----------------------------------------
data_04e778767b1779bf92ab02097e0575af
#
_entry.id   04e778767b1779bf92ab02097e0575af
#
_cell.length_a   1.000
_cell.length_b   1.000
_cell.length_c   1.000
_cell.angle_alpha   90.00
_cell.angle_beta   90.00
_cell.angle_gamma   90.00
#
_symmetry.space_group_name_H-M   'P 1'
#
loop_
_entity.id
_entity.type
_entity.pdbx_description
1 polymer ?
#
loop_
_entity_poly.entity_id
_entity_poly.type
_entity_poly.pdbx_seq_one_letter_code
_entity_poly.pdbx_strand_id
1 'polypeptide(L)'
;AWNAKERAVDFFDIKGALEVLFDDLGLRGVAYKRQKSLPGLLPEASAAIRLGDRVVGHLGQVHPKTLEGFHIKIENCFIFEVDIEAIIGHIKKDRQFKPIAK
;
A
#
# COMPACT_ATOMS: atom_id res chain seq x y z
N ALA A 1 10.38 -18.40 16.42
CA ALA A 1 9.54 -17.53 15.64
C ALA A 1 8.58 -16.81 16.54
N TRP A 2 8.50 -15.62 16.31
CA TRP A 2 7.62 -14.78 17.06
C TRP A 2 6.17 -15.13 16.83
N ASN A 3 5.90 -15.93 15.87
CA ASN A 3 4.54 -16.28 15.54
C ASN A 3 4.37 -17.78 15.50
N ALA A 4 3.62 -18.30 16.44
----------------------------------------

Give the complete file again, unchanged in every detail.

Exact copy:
data_04e778767b1779bf92ab02097e0575af
#
_entry.id   04e778767b1779bf92ab02097e0575af
#
_cell.length_a   1.000
_cell.length_b   1.000
_cell.length_c   1.000
_cell.angle_alpha   90.00
_cell.angle_beta   90.00
_cell.angle_gamma   90.00
#
_symmetry.space_group_name_H-M   'P 1'
#
loop_
_entity.id
_entity.type
_entity.pdbx_description
1 polymer ?
#
loop_
_entity_poly.entity_id
_entity_poly.type
_entity_poly.pdbx_seq_one_letter_code
_entity_poly.pdbx_strand_id
1 'polypeptide(L)'
;AWNAKERAVDFFDIKGALEVLFDDLGLRGVAYKRQKSLPGLLPEASAAIRLGDRVVGHLGQVHPKTLEGFHIKIENCFIFEVDIEAIIGHIKKDRQFKPIAK
;
A
#
# COMPACT_ATOMS: atom_id res chain seq x y z
N ALA A 1 10.38 -18.40 16.42
CA ALA A 1 9.54 -17.53 15.64
C ALA A 1 8.58 -16.81 16.54
N TRP A 2 8.50 -15.62 16.31
CA TRP A 2 7.62 -14.78 17.06
C TRP A 2 6.17 -15.13 16.83
N ASN A 3 5.90 -15.93 15.87
CA ASN A 3 4.54 -16.28 15.54
C ASN A 3 4.37 -17.78 15.50
N ALA A 4 3.62 -18.30 16.44